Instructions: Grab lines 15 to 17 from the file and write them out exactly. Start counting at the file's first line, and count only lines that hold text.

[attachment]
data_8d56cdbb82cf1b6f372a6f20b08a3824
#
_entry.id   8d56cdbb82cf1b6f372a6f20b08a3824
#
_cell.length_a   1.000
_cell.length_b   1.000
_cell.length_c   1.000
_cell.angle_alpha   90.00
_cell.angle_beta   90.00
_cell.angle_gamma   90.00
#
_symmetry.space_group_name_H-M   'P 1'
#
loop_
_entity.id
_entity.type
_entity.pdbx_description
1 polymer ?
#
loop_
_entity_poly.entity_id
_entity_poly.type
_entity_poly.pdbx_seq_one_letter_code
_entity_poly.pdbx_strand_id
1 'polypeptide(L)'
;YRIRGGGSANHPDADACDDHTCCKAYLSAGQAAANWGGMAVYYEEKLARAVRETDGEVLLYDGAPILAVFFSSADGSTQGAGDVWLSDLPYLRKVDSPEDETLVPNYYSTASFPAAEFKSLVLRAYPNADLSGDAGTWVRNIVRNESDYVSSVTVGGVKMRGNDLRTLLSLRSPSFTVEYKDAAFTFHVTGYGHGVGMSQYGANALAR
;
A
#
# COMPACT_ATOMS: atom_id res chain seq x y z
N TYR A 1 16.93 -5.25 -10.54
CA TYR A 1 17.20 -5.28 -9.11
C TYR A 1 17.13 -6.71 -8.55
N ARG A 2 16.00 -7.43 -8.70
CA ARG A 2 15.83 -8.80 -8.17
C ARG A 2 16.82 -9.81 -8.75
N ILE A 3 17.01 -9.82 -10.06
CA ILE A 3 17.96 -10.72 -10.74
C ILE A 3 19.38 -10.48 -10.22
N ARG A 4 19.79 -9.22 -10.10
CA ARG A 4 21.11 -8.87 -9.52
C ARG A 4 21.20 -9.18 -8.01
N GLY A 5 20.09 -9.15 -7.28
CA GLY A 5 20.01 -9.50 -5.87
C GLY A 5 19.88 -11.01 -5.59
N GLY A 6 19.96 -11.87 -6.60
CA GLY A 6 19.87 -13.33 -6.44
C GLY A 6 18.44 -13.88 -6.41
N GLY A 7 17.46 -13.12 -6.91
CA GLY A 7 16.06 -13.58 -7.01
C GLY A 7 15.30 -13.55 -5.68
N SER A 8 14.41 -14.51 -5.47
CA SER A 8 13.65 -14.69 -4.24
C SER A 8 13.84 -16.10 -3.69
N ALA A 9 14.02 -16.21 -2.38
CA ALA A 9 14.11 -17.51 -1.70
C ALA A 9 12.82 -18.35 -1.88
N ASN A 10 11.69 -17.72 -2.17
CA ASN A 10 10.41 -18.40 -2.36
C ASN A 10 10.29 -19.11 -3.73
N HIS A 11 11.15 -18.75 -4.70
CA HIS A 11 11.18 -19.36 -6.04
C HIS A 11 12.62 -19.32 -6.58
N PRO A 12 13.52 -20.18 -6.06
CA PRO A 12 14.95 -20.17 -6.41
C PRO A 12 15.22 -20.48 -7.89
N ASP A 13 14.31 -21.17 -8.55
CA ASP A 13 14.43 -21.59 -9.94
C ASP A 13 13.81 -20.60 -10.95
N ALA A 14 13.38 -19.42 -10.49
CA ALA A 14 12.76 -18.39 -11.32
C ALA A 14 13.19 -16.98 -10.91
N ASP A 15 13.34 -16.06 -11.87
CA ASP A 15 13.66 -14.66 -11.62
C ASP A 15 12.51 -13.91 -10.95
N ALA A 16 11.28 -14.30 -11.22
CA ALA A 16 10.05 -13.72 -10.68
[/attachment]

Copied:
_entity.id
_entity.type
_entity.pdbx_description